The Dark and the Wicked: Introduction

I have a confession: I’ve never seen any of writer/director Bryan Bertino’s films.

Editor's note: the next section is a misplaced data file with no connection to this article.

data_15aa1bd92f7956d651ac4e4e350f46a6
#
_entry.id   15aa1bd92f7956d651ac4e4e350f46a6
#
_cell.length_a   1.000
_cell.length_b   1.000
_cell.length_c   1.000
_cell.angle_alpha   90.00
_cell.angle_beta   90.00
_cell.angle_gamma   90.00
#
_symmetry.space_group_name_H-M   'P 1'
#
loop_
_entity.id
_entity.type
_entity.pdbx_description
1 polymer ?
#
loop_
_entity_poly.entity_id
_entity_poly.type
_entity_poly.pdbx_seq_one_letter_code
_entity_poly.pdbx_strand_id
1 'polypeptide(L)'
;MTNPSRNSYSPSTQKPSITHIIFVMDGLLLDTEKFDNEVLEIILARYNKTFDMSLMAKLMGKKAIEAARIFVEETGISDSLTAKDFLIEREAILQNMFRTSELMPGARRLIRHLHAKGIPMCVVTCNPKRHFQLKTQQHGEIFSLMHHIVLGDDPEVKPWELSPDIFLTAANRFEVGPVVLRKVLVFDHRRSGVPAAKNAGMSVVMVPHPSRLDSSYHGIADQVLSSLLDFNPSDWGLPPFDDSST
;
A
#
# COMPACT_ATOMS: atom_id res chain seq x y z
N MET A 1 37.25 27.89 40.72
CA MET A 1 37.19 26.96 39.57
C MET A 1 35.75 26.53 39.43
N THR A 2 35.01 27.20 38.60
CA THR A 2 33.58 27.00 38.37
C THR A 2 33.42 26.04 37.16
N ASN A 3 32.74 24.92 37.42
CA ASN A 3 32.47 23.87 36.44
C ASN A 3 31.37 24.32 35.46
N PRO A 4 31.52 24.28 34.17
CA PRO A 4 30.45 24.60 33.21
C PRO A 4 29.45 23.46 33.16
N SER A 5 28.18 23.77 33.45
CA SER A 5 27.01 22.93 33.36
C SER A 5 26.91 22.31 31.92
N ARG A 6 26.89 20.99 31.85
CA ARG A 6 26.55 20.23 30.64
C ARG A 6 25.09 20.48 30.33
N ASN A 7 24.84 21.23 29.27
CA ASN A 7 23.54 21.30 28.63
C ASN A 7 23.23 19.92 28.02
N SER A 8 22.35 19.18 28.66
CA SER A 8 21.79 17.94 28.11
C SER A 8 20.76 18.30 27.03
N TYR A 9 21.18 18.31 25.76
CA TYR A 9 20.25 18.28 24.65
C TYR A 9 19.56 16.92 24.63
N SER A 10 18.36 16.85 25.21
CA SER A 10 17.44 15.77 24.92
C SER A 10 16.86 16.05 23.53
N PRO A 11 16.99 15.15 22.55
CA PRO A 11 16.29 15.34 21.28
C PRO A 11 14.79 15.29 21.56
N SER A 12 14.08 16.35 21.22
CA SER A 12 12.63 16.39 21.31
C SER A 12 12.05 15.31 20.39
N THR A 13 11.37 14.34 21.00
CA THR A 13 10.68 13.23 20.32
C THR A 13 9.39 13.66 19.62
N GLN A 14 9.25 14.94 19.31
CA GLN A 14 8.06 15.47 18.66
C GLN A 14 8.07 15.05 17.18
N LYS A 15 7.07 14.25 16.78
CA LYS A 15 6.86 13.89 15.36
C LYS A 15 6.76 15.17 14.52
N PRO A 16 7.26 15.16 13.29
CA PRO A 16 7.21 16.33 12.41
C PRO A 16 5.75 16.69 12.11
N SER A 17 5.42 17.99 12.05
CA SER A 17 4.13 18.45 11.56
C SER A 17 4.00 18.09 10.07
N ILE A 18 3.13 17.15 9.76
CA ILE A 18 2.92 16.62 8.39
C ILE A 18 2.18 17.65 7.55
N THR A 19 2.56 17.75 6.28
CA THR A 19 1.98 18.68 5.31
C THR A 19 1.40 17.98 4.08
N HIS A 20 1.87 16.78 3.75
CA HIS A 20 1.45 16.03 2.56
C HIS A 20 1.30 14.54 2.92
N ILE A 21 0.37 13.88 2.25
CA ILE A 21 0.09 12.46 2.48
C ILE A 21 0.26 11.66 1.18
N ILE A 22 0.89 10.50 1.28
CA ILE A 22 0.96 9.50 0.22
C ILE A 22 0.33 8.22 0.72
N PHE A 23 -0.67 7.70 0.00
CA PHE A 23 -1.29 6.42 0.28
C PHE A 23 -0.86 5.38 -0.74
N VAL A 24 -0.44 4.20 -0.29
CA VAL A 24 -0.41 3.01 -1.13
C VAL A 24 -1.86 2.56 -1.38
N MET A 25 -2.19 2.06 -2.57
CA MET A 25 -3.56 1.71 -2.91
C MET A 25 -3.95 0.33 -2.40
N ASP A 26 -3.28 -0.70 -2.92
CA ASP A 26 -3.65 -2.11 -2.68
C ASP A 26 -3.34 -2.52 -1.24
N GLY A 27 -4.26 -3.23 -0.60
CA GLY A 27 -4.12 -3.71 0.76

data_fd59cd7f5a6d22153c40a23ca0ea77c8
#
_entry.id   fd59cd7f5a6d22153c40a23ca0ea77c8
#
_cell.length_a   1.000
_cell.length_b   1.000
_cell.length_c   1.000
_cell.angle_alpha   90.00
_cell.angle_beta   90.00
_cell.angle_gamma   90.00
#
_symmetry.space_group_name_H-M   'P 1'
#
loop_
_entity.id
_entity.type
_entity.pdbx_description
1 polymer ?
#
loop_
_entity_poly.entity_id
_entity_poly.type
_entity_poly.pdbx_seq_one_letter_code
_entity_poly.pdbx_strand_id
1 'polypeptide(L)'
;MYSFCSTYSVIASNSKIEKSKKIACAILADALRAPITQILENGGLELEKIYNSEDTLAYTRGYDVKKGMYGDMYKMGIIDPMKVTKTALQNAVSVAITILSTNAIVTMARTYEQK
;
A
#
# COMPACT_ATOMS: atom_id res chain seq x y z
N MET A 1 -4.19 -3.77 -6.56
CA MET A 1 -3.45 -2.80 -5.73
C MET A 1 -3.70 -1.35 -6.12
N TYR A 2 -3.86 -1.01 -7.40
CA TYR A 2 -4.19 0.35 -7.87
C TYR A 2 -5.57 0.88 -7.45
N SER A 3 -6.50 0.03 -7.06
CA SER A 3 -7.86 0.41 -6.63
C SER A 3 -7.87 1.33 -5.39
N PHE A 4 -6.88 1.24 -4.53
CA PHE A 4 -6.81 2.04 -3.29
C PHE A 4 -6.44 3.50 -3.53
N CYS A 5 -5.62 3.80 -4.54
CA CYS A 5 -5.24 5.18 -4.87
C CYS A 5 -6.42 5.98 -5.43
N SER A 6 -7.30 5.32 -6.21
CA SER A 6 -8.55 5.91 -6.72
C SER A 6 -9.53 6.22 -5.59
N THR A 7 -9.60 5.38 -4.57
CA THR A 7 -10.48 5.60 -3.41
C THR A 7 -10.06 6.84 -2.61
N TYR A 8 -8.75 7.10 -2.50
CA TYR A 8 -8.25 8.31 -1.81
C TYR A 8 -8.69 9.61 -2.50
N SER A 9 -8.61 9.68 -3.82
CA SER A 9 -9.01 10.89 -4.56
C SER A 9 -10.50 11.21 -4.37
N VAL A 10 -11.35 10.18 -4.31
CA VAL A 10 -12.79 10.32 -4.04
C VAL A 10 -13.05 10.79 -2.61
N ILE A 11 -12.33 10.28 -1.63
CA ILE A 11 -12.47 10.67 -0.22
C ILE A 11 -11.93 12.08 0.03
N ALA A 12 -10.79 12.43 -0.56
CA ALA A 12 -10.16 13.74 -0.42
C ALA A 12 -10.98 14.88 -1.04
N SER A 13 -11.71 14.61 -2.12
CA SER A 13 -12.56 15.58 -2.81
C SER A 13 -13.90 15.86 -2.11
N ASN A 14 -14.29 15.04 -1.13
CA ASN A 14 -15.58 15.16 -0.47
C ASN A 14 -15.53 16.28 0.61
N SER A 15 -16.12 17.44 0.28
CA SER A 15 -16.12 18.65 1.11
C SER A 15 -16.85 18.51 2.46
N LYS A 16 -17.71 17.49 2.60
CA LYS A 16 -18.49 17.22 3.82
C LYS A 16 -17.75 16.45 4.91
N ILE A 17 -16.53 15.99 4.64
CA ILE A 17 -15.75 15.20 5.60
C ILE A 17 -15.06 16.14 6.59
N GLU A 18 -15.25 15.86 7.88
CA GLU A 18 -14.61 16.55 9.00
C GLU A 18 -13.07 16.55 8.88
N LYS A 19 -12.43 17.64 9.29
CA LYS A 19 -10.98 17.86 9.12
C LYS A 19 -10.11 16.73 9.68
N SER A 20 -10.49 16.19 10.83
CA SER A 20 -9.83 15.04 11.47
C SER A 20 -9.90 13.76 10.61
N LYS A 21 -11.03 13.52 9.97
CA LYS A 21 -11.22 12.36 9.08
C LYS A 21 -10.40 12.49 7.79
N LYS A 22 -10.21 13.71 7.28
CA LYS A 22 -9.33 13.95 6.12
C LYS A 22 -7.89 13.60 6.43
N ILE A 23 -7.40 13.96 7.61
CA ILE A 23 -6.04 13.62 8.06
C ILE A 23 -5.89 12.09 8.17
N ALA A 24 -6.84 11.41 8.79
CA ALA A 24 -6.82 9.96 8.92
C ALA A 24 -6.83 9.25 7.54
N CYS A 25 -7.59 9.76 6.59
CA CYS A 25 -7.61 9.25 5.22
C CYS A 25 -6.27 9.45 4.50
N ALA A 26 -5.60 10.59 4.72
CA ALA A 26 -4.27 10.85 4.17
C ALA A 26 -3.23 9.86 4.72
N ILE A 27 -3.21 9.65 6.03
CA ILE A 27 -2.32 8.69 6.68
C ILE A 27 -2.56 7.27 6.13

In my defense, over the years his films have been hit or miss–Mockingbird was so critically savaged that I’m sure I’m not the only one who gave it a pass–but I’m one of the very few horror devotees who has never watched The Strangers. One of the reasons I’ve avoided it is because of a pet peeve that has evolved over the years into overblown self-righteousness–whenever I discover that a movie claiming to be “based on a true story” and that “true story” doesn’t even remotely resemble the plot, the creators immediately lose all credibility. Look, I get the concept of artistic license, but there is a big difference between artistic license and a blatant load of lying horseshit…which was the case with The Strangers. Ostensibly, The Strangers was based upon the 1981 Keddie murders, in which a woman and three kids were brutally murdered in their rural cabin-esque home. Period. While there have been suspects, the Keddie murders were never officially solved, which means nobody has any idea who their killers were and thus, it is impossible to know whatever fucked up motive they had for killing a defenseless woman and three children. The only similarity between plot and reality is that they were inhabiting a semi-boonies house that couldn’t even properly be called remote. So there is no way to know if they were wiped out by one or many rando degenerates “because they were home”. Torturing facts to somehow link the movie to the “true story” is a pointless scam and I doubt it made any difference at the box office, anyway. At any rate, it’s dishonest, gimmicky and dumb. I refused to watch just on principle.